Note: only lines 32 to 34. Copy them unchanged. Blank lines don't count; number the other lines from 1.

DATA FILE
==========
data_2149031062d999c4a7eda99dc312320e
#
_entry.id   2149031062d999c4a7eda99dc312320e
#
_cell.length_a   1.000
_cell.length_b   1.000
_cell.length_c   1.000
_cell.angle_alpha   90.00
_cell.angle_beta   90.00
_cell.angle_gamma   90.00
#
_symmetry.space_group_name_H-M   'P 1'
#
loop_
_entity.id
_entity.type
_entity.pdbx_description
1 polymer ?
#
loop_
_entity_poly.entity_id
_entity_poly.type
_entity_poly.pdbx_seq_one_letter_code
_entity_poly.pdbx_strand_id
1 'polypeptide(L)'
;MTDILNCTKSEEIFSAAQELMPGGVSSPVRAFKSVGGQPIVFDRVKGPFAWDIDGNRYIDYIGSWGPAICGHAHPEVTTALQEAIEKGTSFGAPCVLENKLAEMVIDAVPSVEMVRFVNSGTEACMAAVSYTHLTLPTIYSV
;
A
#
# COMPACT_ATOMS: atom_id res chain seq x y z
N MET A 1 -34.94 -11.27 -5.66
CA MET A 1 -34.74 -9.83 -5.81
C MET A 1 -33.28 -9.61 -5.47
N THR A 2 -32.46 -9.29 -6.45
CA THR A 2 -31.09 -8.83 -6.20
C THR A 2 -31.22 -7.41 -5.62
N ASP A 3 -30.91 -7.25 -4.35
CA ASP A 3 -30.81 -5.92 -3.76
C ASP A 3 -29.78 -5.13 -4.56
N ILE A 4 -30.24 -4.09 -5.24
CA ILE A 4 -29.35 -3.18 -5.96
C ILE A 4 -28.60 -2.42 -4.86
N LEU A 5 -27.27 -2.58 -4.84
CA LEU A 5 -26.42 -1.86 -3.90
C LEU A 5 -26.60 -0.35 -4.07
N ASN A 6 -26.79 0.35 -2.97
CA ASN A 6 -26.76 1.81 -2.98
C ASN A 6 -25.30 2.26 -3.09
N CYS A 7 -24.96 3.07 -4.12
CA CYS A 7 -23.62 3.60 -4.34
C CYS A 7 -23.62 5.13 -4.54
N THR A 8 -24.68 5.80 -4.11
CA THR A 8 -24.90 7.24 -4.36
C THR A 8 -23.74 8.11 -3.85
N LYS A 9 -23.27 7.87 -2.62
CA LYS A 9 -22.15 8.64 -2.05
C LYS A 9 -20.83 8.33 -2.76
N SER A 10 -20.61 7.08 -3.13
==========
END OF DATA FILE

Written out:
CA MET A 1 -34.74 -9.83 -5.81
C MET A 1 -33.28 -9.61 -5.47
N THR A 2 -32.46 -9.29 -6.45